Oil recovery workers at the Deepwater Horizon site were pulling up pipes to head to safe waters Friday -- out of the way of Tropical Storm Bonnie -- for what the chief of the Gulf of Mexico recovery effort cast as a best-case scenario halt to operations for 48 hours.
Along Florida's Panhandle, meantime, workers spent a second day pulling orange and yellow boom out of the water while private boaters hired by BP to help clean up the spill sailed back to port.
``It will be up to the masters to pick the best location . . . to ride out the storm,'' retired Coast Guard Adm. Thad Allen told reporters in a late morning teleconference from New Orleans. ``This is not a hurricane. This is a tropical storm right now.''
As he spoke, Bonnie's squalls lashed South Florida on her way west to complicate recovery efforts from the worst oil spill in U.S. history.
Clean-up workers already began pulling in protective boom on Thursday and by evening small skimmer vessels and other ships fighting the contamination at sea were headed to port.
Friday, Panhandle workers focused on areas close to saltwater marshes and navigable waterways and had by midday already pulled 180,000 feet of some 790,000 feet of boom from the shoreline that stretched from Escambia to Franklin counties.
``If left in the water, the boom could be destroyed or pushed into the marshes and cause more environmental damage,'' said U.S. Coast Guard Cmdr. Joe Boudrow, deputy incident commander for the Florida Panhandle.
Approximately 43,100 people, more than 6,470 vessels and dozens of aircraft have been engaged in the response. Many were called back to shore.
In the Gulf, BP oil managers decided a day earlier to leave the oil well capped rather than use valves to ease any pressure that might build. Allen expressed confidence in the week-old ``cap and stack'' containment seal that has stopped crude from gushing into the Gulf for more than a week.
Instead, Allen said, Development Drillers No. 2 and 3 were disconnecting from the so-called lower marine riser package Friday morning to head for calmer seas.
The drill ships would be gone for at least 48 hours, he said. Once they return, he added, it could take another 48 hours to reconnect.
Allen said officials had yet to decide whether workers and vessels operating underwater sensors, robots and monitoring seismic activity at the drill site would also evacuate.
If they do, he said, they would leave behind hydrophones at the well's base to monitor activities.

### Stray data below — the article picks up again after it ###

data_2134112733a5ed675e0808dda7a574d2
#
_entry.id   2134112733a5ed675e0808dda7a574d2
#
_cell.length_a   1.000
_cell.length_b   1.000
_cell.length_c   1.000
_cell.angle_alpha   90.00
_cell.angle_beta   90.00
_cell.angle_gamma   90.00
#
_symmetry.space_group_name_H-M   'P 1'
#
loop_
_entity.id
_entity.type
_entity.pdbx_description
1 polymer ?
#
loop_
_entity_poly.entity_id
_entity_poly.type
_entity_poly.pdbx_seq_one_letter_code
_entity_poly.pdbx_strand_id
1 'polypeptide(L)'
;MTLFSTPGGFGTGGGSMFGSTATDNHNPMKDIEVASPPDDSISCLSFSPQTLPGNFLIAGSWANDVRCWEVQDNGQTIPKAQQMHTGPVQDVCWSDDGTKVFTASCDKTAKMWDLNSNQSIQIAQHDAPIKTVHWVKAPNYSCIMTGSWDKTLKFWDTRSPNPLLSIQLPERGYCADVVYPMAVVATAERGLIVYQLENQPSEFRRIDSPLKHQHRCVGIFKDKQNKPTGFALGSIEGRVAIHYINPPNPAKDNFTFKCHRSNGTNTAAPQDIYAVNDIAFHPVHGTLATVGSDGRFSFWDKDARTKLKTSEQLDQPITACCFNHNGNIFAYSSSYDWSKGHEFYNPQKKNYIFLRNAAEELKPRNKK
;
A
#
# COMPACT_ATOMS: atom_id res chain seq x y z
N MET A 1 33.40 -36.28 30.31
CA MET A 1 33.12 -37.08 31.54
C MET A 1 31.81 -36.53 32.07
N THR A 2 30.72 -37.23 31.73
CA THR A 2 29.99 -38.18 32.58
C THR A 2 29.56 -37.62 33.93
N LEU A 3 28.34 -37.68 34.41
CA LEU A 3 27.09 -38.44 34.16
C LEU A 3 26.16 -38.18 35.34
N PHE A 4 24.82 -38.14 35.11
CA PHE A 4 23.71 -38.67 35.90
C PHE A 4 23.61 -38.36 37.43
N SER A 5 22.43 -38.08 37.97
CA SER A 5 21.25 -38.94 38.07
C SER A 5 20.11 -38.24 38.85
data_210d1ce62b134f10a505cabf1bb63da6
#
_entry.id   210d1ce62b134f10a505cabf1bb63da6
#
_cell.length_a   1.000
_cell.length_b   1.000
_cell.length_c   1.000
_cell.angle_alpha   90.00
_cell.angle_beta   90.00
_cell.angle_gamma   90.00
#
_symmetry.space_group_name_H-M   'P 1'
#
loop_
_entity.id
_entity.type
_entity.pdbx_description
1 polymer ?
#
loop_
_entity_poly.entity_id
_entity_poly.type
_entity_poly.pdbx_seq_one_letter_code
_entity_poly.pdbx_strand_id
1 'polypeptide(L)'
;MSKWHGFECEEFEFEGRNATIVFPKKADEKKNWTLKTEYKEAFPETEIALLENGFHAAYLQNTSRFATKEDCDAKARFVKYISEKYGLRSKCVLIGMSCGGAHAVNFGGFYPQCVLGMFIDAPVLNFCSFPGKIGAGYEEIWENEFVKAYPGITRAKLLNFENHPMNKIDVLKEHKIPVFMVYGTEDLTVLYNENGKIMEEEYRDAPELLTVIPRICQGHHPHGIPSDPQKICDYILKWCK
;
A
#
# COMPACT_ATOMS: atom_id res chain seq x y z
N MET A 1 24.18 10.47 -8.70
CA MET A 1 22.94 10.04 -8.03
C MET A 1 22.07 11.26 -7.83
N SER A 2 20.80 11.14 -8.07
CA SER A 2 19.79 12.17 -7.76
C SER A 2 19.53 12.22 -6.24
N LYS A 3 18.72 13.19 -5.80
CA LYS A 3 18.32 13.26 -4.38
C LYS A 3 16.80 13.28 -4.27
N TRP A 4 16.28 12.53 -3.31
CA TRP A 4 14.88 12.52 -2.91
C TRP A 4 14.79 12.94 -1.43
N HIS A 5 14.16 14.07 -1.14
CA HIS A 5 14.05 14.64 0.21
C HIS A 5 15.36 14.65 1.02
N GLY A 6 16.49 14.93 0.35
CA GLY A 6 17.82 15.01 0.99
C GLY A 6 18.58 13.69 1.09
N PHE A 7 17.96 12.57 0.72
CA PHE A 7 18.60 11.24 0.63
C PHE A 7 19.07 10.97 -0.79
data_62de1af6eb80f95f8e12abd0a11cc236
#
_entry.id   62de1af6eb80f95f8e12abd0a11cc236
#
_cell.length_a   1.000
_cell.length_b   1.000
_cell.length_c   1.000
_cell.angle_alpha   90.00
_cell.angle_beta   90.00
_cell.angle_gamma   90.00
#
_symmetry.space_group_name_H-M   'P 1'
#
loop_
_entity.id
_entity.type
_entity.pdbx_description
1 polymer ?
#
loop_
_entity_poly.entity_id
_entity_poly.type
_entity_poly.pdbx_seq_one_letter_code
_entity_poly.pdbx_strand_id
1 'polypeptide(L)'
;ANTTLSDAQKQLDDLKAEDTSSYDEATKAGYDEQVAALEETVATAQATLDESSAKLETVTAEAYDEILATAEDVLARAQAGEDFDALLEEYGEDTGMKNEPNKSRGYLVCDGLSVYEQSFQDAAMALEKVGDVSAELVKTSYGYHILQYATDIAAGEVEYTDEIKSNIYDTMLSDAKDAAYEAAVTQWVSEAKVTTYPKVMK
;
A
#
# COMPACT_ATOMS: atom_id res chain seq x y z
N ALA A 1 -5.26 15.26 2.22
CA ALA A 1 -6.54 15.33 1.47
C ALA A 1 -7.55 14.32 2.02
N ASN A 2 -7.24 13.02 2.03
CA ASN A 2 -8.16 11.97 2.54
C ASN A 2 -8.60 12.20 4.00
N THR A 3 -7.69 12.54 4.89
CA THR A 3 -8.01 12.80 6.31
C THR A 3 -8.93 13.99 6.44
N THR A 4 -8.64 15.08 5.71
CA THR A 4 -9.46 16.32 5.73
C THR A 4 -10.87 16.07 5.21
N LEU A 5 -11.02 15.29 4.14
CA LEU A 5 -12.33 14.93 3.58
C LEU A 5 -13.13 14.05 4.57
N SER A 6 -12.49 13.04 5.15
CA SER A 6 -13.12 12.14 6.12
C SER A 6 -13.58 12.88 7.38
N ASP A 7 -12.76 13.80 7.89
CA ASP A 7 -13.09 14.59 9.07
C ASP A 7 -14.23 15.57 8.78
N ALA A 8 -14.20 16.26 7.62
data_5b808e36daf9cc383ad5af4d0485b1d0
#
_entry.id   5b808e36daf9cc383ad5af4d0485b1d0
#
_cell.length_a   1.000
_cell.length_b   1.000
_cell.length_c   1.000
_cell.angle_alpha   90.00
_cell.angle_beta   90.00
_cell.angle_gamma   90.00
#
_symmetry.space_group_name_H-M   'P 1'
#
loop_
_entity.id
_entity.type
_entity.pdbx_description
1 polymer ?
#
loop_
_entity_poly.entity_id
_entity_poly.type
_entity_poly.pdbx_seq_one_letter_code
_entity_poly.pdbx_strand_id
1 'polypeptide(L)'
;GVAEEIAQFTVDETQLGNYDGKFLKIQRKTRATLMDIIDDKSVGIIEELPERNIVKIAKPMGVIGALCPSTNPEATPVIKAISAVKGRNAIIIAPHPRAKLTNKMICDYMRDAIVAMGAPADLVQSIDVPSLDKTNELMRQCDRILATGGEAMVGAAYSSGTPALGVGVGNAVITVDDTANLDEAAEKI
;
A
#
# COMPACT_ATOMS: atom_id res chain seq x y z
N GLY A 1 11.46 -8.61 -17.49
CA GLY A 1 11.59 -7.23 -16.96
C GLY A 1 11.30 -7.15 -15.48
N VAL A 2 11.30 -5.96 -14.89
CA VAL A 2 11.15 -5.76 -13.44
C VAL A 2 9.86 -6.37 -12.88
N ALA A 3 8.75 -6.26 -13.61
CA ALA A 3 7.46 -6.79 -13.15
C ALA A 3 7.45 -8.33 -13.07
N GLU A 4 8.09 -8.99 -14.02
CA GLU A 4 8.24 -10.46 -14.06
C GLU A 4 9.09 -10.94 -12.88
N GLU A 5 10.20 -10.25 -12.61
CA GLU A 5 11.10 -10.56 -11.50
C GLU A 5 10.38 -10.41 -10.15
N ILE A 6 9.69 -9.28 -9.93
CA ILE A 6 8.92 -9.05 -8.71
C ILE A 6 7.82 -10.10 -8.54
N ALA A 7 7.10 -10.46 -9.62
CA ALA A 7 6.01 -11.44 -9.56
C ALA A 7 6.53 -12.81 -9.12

In addition, he said, ``if we have an integrity problem, we will see it with air surveillance and satellite surveillance,'' meaning if the seals don't hold, authorities would know it once they spotted fresh crude on the surface -- 5,000 feet above the drill site.
It was not known yet whether the storm-whipped seas would help or hurt cleanup efforts.
In one scenario, a storm surge could drive tar patties and other oil waste into Florida Panhandle beaches and fragile Gulf marshland.
In another, storms and choppy seas would beat the waste up on the high seas and, as Boudrow described it, ``accelerate the biodegradation process.''
Still, Boudrow cautioned, the dispersed oil caused by the storm would make it ``more difficult to model where the oil is being transported to,'' and noted there would probably be an increase of air reconnaissance missions following the storm, trying to chart the flow of oil.
Bonnie's approach also likely delayed plans by fishermen to return to Gulf coast waters once closed off for fishing by NOAA and Food and Drug Administration officials.
Thursday night, the two federal agencies reopened nearly a third, or 26,000 square miles, of Gulf Coast waters to fishing, citing, numerous tests conducted on pompano, mahi mahi and grouper caught in the area that yielded no signs of oil or dispersant chemicals.
``It's a great indicator that things are changing in a positive way,'' said Nick Wiley, executive director of the Florida Fish and Wildlife Conservation Commission.
Wiley added that he expected more areas to be reopened off Florida's shores in the next two to three weeks, with a push to open an area of waterways 23 miles off Pensacola.
Daily testing continues on fish, Wiley added.